Just 800 yards from the southern tip of Manhattan lies an oasis of rolling green, one of the easiest day trips from New York City. Ferries run all summer from the Battery Maritime Building to this car-free and care-free zone where New Yorkers come to lounge in hammocks, picnic, cycle, and soak up unrivaled views of Lady Liberty.
Although there’s usually a bounty of activity on Governors Island—from art fairs and poetry fests to the fabulous Jazz Age Lawn Party—there’s always room to breathe and stretch out in the sun. Take your own picnic or indulge in delicious eats from New York’s favorite food trucks.
Storm King Art Center
This outdoor sculpture park engages natural bounty and human creativity in conversation across 500-rolling acres. More than 100 installations punctuate—often playfully so—the landscape of woodlands, fields, and ponds. Richard Serra created his site-specific work featuring enormous steel plates to draw attention to the setting, not the art, and Chakaia Booker’s recycled tire work makes an environmental statement about disregarded objects and places. Roy Lichtenstein’s famed pop art provides levity as a levitating canoe in Young America.
Storm King is open from spring to fall and on select winter weekends. You can reach the sculpture park via Metro North (plus a 30-minute taxi ride), Coach USA bus, or your own vehicle.
One of the best day trips from New York City is a hop, skip, and 90-minute train ride to historic Philly, only 100 miles away. Must-see sights are close together, including the Liberty Bell, Independence Hall, and Constitution Square (the birthplace of the Declaration of Independence and U.S. Constitution).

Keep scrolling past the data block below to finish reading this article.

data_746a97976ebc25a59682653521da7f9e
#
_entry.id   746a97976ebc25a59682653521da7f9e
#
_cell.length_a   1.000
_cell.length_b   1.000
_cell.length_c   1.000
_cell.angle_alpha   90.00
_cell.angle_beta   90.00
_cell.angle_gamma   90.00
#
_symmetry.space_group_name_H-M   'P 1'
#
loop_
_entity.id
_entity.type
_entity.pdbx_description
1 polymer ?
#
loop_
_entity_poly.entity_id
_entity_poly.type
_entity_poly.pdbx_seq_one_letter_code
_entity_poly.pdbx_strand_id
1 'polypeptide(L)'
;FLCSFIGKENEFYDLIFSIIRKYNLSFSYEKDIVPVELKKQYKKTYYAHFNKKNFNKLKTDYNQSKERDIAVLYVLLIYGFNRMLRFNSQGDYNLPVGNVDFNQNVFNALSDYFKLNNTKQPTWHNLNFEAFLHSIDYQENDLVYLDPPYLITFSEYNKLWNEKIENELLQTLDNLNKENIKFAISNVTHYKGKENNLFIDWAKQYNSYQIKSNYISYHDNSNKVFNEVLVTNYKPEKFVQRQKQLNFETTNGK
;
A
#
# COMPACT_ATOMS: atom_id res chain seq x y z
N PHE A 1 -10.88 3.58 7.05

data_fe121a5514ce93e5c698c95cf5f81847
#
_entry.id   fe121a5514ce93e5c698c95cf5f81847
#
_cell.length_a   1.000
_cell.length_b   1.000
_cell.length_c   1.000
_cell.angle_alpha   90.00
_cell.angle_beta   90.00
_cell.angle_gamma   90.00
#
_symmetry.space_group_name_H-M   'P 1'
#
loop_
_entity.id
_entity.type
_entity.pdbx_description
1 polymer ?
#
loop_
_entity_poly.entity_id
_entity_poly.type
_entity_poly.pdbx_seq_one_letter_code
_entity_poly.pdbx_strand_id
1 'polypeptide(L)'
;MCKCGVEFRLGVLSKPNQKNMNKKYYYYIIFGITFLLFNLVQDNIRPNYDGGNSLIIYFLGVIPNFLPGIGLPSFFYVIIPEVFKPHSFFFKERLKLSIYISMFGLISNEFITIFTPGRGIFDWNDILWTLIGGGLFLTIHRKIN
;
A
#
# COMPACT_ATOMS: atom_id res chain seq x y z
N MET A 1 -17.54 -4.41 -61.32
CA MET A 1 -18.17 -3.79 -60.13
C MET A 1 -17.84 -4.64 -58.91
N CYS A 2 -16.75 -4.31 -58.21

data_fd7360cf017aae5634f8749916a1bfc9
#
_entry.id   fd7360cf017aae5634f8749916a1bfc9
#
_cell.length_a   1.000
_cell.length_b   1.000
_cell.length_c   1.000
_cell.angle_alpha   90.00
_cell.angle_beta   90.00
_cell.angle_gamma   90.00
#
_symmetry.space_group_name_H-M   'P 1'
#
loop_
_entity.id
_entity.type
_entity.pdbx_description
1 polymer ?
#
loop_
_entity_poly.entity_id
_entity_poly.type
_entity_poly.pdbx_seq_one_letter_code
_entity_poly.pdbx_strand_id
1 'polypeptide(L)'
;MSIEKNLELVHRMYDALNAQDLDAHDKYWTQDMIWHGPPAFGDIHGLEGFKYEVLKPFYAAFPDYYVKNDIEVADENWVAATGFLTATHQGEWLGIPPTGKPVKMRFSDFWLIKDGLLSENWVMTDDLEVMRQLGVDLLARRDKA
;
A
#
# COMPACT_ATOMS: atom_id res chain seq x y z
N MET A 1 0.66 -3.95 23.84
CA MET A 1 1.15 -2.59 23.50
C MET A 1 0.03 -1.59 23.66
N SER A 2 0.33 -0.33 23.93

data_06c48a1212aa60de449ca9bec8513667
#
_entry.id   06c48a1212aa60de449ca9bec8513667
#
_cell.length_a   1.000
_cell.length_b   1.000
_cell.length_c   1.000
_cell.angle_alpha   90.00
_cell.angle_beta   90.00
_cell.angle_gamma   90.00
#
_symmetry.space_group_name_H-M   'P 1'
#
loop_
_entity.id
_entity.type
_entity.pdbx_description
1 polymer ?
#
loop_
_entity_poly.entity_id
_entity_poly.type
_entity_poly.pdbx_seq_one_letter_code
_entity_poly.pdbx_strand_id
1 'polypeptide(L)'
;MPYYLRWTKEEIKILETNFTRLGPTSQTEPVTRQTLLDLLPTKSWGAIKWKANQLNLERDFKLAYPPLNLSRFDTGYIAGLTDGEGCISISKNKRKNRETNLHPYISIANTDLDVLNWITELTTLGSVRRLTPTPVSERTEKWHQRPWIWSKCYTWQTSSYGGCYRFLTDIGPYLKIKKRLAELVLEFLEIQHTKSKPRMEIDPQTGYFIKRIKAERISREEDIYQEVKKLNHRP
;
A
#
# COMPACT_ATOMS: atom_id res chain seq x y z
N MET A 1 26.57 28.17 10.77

Don’t leave without biting into a cheesesteak from Geno’s or Pat’s—better yet, sample both. Work off those calories with a stroll along Boathouse Row to see the 19th-century boathouses lining the river; then run the stairs Rocky-style at Philadelphia Museum of Art. Don’t miss a stop in America’s oldest farmers’ market at Reading Terminal, celebrating 125 years in 2018.
Organized tours from NYC are abundant, and many combine an excursion to Amish Country. For the independently minded, the journey is 90 minutes by train from Penn Station.
Located 100 miles from New York City on the eastern end of Long Island, this Hamptons hot spot is both far out and chilled out. Often referred to as “The End,” Montauk has a surf-town-meets-fishing-village vibe.
Rent a board and wetsuit to get in on the action, or set up for the day along the soft sand beach for swimming and people-watching. Off-water activities include hiking in Montauk Point State Park and tours of the 200-year-old lighthouse located on New York state’s easternmost point. Grab a cold lobster roll from an aptly named beach shack called Lobster Roll, a Montauk landmark.
Rent a car for the two to three-hour drive from NYC only if you plan to stop in other Hamptons villages along the way. For direct trips, take the Long Island Railroad, Hampton Jitney bus, or Hampton Ambassador luxury bus (reservations are essential for the buses).
The name Sleepy Hollow conjures spooky images of headless horsemen, and the namesake village, located 30 miles north of New York City, celebrates the legacy of Washington Irving’s classic tale at every turn.
Settled in 1640 near Tarrytown, the village also features a historic cemetery at Old Dutch Church and is the gateway to a spectacular Rockefeller mansion called Kykuit. You can tour the home, sculpture garden, and underground galleries, including an exquisite collection of Picasso tapestries. Don’t miss a peek into the garage for the estate’s collection of vintage cars and carriages.
Other historically significant homes are open for tours nearby including Washington Irving’s beloved Sunnyside and the Gothic revival masterpiece Lyndhurst. The trip is particularly beautiful in the fall, when leaves are changing colors and Halloween spirits are in the air. Take Metro-North to Philipse Manor Station.
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—Original reporting by Jess Simpson